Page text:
There have also been significant improvements to the laws regulating military aid, including changes to both the Foreign Assistance Act and the recurring Leahy Law provision included in annual defense appropriations legislation. Last year, Congress updated the Leahy Law as part of the 2014 Department of Defense appropriations bill to bring it more in line with the Foreign Assistance Act.
A report by the Congressional Research Service identified some of the critical changes in the new appropriations legislation, including the expansion of the Leahy Law’s scope from only training, to “training, equipment and other assistance.” The report also highlighted updated language in the law intended to clarify that evidence of human rights abuses does not have to meet the admissibility standard of U.S. courts, changing ‘credible evidence’ to ‘credible information.’
Three years ago Israeli officials reacted to the stepped-up enforcement of the Leahy Law and publicly opposed efforts to hold Israeli military accountable. According to news reports, the Israeli Defense Minister Ehud Barak and other officials exerted heavy pressure on Senator Leahy to forgo enforcement of the Foreign Assistance Act against three Israeli military units with known involvement in human rights abuses.
In response to the Israeli government’s public and private lobbying campaign, Senator Leahy’s spokesman David Carle explained, “the [Leahy] law applies to U.S. aid to foreign security forces around the globe and is intended to be applied consistently across the spectrum of U.S. military aid abroad. Under the law the State Department is responsible for evaluations and enforcement decision and over the years Senator Leahy has pressed for faithful and consistent application of the law.”
A key factor affecting whether sanctions are applied under the Foreign Assistance Act is the ability and willingness of foreign governments to credibly investigate and prosecute cases of human rights abuses. On this point, the Israeli government has long argued that it has an independent and functioning judiciary that holds Israeli military officials accountable.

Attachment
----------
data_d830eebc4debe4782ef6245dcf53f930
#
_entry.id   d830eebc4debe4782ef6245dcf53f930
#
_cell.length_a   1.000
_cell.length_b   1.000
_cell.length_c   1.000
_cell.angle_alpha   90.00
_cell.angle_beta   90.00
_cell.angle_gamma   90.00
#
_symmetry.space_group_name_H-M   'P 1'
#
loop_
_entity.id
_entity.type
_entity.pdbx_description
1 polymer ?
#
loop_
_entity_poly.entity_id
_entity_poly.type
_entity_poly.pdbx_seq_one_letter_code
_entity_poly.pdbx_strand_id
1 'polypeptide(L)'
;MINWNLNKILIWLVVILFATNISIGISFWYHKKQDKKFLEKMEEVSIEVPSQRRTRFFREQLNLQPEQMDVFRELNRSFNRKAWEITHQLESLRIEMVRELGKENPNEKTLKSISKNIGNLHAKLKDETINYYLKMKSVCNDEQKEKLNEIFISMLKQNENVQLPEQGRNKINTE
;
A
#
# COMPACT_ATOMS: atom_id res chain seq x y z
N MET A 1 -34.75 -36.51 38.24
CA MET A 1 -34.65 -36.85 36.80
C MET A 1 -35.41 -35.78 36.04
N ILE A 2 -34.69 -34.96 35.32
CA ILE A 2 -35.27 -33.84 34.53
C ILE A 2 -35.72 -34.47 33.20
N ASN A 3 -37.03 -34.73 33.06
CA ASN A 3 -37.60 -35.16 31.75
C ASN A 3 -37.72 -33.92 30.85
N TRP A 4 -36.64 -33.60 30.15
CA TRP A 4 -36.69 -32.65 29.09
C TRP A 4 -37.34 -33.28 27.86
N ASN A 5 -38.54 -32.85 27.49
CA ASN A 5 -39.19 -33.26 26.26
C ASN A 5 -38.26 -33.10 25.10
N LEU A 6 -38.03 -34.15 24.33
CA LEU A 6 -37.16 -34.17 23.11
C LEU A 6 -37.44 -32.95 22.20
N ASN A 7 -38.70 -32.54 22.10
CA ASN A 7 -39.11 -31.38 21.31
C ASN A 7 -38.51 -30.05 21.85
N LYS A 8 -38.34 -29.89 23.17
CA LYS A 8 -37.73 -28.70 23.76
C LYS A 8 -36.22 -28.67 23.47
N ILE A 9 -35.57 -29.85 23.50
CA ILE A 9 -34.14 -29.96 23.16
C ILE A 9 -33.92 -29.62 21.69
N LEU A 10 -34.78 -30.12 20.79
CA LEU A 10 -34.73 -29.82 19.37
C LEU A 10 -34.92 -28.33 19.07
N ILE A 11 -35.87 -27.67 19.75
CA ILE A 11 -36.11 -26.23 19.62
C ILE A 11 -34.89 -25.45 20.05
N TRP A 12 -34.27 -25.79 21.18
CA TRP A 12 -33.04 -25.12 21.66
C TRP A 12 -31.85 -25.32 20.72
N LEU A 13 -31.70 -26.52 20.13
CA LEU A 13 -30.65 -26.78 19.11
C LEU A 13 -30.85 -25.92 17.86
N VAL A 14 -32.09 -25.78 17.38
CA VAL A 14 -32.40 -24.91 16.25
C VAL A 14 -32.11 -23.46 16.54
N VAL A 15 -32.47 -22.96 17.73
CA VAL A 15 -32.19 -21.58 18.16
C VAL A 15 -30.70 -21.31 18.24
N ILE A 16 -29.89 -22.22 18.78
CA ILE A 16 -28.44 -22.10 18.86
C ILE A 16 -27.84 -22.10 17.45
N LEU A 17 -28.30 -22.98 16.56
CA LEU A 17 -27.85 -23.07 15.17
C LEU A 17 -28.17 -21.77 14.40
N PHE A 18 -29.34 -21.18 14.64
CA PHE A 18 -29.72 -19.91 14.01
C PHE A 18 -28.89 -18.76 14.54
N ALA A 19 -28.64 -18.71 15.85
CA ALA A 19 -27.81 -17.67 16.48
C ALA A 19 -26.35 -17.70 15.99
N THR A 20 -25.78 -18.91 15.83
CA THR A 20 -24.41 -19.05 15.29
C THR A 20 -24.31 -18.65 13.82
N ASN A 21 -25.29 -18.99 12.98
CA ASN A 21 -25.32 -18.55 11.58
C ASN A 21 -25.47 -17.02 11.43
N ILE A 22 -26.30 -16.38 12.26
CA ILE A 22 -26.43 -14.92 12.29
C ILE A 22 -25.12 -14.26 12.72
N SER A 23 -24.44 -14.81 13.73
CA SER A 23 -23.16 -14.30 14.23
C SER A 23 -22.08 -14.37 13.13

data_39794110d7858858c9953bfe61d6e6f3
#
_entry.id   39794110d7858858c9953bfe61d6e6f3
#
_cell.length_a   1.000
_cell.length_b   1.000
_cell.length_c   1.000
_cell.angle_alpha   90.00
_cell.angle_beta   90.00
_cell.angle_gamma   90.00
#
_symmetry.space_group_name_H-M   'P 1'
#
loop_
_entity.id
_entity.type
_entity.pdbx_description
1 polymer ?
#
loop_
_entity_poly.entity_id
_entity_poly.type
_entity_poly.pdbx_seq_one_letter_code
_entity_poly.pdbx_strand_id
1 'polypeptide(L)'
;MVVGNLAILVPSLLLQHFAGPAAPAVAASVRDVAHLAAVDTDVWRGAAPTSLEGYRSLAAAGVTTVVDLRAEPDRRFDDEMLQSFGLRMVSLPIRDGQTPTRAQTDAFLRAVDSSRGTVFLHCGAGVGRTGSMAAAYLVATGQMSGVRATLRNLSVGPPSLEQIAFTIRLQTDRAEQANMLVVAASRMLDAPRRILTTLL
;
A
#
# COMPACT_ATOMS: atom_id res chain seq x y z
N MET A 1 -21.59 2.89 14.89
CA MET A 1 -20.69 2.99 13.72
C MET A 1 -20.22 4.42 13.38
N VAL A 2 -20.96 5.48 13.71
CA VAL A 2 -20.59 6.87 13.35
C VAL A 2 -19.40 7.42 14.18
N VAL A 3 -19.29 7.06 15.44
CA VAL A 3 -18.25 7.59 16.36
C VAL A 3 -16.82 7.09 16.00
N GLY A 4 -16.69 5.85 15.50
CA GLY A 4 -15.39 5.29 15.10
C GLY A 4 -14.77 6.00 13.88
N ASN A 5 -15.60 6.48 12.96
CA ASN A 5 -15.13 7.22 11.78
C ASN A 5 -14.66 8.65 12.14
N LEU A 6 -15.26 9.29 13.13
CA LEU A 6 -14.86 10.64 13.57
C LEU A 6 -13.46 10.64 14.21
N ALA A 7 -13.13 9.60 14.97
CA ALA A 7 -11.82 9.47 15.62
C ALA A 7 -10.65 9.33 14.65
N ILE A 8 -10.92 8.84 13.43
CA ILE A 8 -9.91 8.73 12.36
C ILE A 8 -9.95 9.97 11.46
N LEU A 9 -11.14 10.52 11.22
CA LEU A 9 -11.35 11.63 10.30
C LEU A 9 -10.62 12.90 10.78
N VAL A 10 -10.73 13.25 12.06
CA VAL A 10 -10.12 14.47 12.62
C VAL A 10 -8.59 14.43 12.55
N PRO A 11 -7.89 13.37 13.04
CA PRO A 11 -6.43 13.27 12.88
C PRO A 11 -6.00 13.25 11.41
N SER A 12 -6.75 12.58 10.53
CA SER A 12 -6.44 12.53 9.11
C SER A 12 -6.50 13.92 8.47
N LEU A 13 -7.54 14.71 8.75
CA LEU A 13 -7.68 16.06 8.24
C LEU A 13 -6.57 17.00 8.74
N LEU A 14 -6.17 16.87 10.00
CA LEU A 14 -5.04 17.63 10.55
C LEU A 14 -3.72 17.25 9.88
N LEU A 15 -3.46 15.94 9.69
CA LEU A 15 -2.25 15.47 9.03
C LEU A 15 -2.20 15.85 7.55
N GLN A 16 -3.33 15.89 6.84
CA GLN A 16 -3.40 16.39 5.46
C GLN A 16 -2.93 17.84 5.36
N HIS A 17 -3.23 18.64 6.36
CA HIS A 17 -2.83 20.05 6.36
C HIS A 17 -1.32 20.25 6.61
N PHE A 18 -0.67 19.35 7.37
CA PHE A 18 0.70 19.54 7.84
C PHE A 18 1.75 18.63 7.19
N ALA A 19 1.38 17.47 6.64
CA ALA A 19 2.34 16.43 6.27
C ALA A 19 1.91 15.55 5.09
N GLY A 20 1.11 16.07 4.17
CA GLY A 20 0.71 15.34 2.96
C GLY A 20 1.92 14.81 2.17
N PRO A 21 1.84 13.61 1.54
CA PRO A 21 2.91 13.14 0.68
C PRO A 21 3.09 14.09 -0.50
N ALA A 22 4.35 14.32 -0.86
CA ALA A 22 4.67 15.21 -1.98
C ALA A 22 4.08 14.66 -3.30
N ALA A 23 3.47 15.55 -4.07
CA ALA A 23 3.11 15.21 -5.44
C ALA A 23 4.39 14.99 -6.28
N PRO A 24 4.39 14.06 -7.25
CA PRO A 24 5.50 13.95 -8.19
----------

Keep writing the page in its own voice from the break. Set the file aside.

In practice, Israeli military officials involved in human rights violations are rarely held accountable. A recent Amnesty International report found that “Israeli forces have repeatedly violated their obligations under international human rights law by using excessive force to stifle dissent and freedom of expression, resulting in a pattern of unlawful killings and injuries to civilians, including children, and have been permitted to do so with virtual impunity due, in no small part, to the authorities’ failure to conduct thorough, impartial and independent investigations.”
While internal investigations involving Israeli military personnel are dropped in the vast majority of cases, this year’s State Department Human Rights Report cited a 99% conviction rate for Palestinians in Israel’s military courts.
Though the United States prides itself on being a nation of laws, it often fails to consistently apply laws like the Foreign Assistance Act and Arms Export Control Act, with enforcement instead being driven by political opportunism.
In response to Russia’s occupation of Crimea, it took less than two weeks for the Obama administration and Congress to announce proposed sanctions on Russian officials. In contrast, Israel’s forty six year military occupation of Palestinian territories has elicited the opposite response, billions in military aid and unconditional diplomatic support.
If it is the case that the Leahy Law is finally being applied to Israeli military and intelligence officials who have committed gross human rights violations, it would be a long overdue but welcome development.